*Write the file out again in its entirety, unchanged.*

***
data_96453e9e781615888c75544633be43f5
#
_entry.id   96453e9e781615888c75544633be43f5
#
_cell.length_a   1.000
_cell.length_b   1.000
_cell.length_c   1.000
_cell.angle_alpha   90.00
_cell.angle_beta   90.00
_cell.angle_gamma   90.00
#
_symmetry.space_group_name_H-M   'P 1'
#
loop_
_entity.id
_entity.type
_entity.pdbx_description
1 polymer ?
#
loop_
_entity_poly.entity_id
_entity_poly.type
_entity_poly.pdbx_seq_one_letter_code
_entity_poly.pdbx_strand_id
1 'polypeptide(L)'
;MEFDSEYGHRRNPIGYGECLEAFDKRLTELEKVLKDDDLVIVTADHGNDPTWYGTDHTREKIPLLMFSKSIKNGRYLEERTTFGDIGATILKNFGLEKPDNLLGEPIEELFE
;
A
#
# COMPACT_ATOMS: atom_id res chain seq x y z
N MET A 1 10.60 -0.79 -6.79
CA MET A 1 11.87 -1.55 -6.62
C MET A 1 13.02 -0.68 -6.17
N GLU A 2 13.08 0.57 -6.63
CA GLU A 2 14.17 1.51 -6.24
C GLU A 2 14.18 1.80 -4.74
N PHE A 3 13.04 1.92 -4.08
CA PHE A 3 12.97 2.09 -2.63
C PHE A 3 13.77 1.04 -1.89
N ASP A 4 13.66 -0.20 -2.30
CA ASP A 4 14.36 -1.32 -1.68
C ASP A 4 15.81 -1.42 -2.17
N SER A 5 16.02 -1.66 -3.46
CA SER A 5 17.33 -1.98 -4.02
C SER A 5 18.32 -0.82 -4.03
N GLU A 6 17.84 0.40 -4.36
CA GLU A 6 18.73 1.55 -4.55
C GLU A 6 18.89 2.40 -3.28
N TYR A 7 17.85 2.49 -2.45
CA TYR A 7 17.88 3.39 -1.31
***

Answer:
data_96453e9e781615888c75544633be43f5
#
_entry.id   96453e9e781615888c75544633be43f5
#
_cell.length_a   1.000
_cell.length_b   1.000
_cell.length_c   1.000
_cell.angle_alpha   90.00
_cell.angle_beta   90.00
_cell.angle_gamma   90.00
#
_symmetry.space_group_name_H-M   'P 1'
#
loop_
_entity.id
_entity.type
_entity.pdbx_description
1 polymer ?
#
loop_
_entity_poly.entity_id
_entity_poly.type
_entity_poly.pdbx_seq_one_letter_code
_entity_poly.pdbx_strand_id
1 'polypeptide(L)'
;MEFDSEYGHRRNPIGYGECLEAFDKRLTELEKVLKDDDLVIVTADHGNDPTWYGTDHTREKIPLLMFSKSIKNGRYLEERTTFGDIGATILKNFGLEKPDNLLGEPIEELFE
;
A
#
# COMPACT_ATOMS: atom_id res chain seq x y z
N MET A 1 10.60 -0.79 -6.79
CA MET A 1 11.87 -1.55 -6.62
C MET A 1 13.02 -0.68 -6.17
N GLU A 2 13.08 0.57 -6.63
CA GLU A 2 14.17 1.51 -6.24
C GLU A 2 14.18 1.80 -4.74
N PHE A 3 13.04 1.92 -4.08
CA PHE A 3 12.97 2.09 -2.63
C PHE A 3 13.77 1.04 -1.89
N ASP A 4 13.66 -0.20 -2.30
CA ASP A 4 14.36 -1.32 -1.68
C ASP A 4 15.81 -1.42 -2.17
N SER A 5 16.02 -1.66 -3.46
CA SER A 5 17.33 -1.98 -4.02
C SER A 5 18.32 -0.82 -4.03
N GLU A 6 17.84 0.40 -4.36
CA GLU A 6 18.73 1.55 -4.55
C GLU A 6 18.89 2.40 -3.28
N TYR A 7 17.85 2.49 -2.45
CA TYR A 7 17.88 3.39 -1.31